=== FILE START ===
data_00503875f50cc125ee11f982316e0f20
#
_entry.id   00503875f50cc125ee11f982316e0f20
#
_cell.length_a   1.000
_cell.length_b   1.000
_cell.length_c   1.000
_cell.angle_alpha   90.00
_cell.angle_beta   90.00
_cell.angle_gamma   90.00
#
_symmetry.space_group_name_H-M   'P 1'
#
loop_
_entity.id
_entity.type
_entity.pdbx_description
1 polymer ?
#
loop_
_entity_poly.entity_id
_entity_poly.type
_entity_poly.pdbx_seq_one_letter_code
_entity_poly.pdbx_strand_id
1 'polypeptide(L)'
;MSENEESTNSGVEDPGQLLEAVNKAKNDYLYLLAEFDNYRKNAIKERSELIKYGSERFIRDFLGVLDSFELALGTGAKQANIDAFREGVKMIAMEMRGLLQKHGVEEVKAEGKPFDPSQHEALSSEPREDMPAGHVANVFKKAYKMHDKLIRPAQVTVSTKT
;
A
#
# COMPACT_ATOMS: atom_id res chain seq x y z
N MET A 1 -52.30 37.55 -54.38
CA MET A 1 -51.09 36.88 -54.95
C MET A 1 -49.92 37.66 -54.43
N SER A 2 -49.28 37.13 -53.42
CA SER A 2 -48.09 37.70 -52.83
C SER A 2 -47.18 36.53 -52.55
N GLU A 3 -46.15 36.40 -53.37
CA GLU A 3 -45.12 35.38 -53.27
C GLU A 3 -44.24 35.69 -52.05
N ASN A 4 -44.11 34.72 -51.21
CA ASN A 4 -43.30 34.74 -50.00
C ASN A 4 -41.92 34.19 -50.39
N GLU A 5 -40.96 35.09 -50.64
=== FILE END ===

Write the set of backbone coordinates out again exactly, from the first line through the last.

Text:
data_00503875f50cc125ee11f982316e0f20
#
_entry.id   00503875f50cc125ee11f982316e0f20
#
_cell.length_a   1.000
_cell.length_b   1.000
_cell.length_c   1.000
_cell.angle_alpha   90.00
_cell.angle_beta   90.00
_cell.angle_gamma   90.00
#
_symmetry.space_group_name_H-M   'P 1'
#
loop_
_entity.id
_entity.type
_entity.pdbx_description
1 polymer ?
#
loop_
_entity_poly.entity_id
_entity_poly.type
_entity_poly.pdbx_seq_one_letter_code
_entity_poly.pdbx_strand_id
1 'polypeptide(L)'
;MSENEESTNSGVEDPGQLLEAVNKAKNDYLYLLAEFDNYRKNAIKERSELIKYGSERFIRDFLGVLDSFELALGTGAKQANIDAFREGVKMIAMEMRGLLQKHGVEEVKAEGKPFDPSQHEALSSEPREDMPAGHVANVFKKAYKMHDKLIRPAQVTVSTKT
;
A
#
# COMPACT_ATOMS: atom_id res chain seq x y z
N MET A 1 -52.30 37.55 -54.38
CA MET A 1 -51.09 36.88 -54.95
C MET A 1 -49.92 37.66 -54.43
N SER A 2 -49.28 37.13 -53.42
CA SER A 2 -48.09 37.70 -52.83
C SER A 2 -47.18 36.53 -52.55
N GLU A 3 -46.15 36.40 -53.37
CA GLU A 3 -45.12 35.38 -53.27
C GLU A 3 -44.24 35.69 -52.05
N ASN A 4 -44.11 34.72 -51.21
CA ASN A 4 -43.30 34.74 -50.00
C ASN A 4 -41.92 34.19 -50.39
N GLU A 5 -40.96 35.09 -50.64